Climate change deniers have rules that they expect you to stick to when debating their latest weak attempt to disprove the theory. They look a lot like the ones posted here.
And please note, that when I say evidence, I mean:
1) Nothing that was recorded by instruments such as weather-stations, ocean buoys or satellite data. Since all instruments are subject to error, we cannot use them to measure climate.
2) Nothing that has been corrected to account for the error of recording instruments. Any corrected data is a fudge. You must use only the raw data, which is previously disqualified under rule #1. Got that? OK, moving along…
3) Nothing that was produced by a computer model. We all know that you can’t trust computer models, and they have a terrible track record in any industrial, architectural, engineering, astronomical or medical context.
4) Nothing that was researched or published by a scientist. Such appeals to authority are invalid. We all know that scientists are just writing these papers to keep their grant money.
I still occasionally interact with some folks online for whom the rules above aren’t satire. A good response- which they’ll still ignore, of course- is given by one of the commenters on the post-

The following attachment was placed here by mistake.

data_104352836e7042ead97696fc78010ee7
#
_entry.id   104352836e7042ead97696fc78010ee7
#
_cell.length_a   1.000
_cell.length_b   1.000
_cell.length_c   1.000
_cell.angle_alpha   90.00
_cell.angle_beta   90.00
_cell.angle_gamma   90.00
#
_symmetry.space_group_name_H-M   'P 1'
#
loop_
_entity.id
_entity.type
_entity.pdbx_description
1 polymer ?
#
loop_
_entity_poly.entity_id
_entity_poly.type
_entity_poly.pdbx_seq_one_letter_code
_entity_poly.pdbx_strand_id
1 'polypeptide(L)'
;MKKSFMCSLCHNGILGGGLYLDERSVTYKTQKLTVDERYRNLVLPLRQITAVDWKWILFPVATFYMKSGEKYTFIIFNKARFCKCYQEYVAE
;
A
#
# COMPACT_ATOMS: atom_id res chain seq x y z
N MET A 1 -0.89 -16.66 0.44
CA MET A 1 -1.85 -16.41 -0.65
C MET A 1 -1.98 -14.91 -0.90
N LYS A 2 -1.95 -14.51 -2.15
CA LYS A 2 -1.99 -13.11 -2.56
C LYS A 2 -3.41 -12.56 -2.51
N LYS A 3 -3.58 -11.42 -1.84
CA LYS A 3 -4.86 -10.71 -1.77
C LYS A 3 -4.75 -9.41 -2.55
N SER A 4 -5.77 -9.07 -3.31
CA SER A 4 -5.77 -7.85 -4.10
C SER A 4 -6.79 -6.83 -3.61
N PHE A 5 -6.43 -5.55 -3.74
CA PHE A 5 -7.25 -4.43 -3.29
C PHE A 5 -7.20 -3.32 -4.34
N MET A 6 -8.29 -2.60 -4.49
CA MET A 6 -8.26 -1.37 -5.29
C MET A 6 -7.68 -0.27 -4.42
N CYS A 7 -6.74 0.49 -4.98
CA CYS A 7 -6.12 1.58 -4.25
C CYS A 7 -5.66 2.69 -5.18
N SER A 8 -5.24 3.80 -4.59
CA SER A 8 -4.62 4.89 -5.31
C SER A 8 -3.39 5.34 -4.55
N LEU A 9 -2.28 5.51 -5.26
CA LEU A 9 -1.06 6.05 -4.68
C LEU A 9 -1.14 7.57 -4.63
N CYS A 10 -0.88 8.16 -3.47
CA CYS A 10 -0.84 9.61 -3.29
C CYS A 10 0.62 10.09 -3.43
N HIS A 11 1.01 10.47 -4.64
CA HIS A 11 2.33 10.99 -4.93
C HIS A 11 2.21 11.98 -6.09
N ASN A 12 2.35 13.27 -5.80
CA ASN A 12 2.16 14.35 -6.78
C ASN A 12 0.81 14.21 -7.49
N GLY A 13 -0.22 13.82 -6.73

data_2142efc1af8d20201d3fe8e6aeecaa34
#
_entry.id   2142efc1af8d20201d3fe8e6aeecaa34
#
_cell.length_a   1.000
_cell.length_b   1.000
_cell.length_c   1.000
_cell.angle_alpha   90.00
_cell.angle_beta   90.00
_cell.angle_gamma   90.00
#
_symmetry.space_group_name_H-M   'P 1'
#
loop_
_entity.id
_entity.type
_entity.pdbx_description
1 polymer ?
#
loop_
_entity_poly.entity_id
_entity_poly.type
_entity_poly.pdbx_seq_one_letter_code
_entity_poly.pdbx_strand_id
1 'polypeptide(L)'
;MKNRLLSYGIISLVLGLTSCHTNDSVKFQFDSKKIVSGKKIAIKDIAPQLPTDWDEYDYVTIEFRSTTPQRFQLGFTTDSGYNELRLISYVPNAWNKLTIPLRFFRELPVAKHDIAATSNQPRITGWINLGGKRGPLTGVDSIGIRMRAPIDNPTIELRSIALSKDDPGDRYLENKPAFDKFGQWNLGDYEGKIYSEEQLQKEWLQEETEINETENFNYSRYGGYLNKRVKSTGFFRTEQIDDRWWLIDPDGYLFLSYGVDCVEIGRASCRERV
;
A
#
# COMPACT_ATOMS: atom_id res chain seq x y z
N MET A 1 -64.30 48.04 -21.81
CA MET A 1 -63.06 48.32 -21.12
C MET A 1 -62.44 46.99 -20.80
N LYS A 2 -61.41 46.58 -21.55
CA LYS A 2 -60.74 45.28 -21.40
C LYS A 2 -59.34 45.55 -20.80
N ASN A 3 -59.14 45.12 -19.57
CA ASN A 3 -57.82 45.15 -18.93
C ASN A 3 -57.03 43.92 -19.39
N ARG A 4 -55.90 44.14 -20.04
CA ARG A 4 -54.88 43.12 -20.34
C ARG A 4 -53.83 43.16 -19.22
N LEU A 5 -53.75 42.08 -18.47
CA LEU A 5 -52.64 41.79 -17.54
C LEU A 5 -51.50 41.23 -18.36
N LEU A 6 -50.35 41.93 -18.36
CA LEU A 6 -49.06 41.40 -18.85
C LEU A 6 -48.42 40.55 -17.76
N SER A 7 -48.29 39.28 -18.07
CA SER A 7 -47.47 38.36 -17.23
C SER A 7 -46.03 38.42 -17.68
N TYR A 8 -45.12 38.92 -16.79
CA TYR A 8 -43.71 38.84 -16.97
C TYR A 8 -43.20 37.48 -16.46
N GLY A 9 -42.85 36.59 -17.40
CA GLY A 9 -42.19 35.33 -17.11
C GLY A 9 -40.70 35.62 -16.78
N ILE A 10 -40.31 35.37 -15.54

Mole, you’ve also got to factor in the consequences of inaction into the assessment of data.
If, for example, despite the existing scientific evidence, you personally would ONLY be satisfied by a longitudinal study over the next 30 years – well, what if it turned out todays’s scientists were actually right, and waiting for that study took us through the tipping point?
Why would policy makers be wise to adopt your approach?
See – even if I am wrong, cleaning up carbon emissions will do no harm. Clean the air up a bit, less pollution, fewer illnesses among kids, etc. No problemo.
If you are wrong, however: life on this planet could well be reduced to a few green sites supporting half a billion people – instead of 6 billion – by next century.
You see why doubt-mongers are losing this debate? And that that is a good thing?
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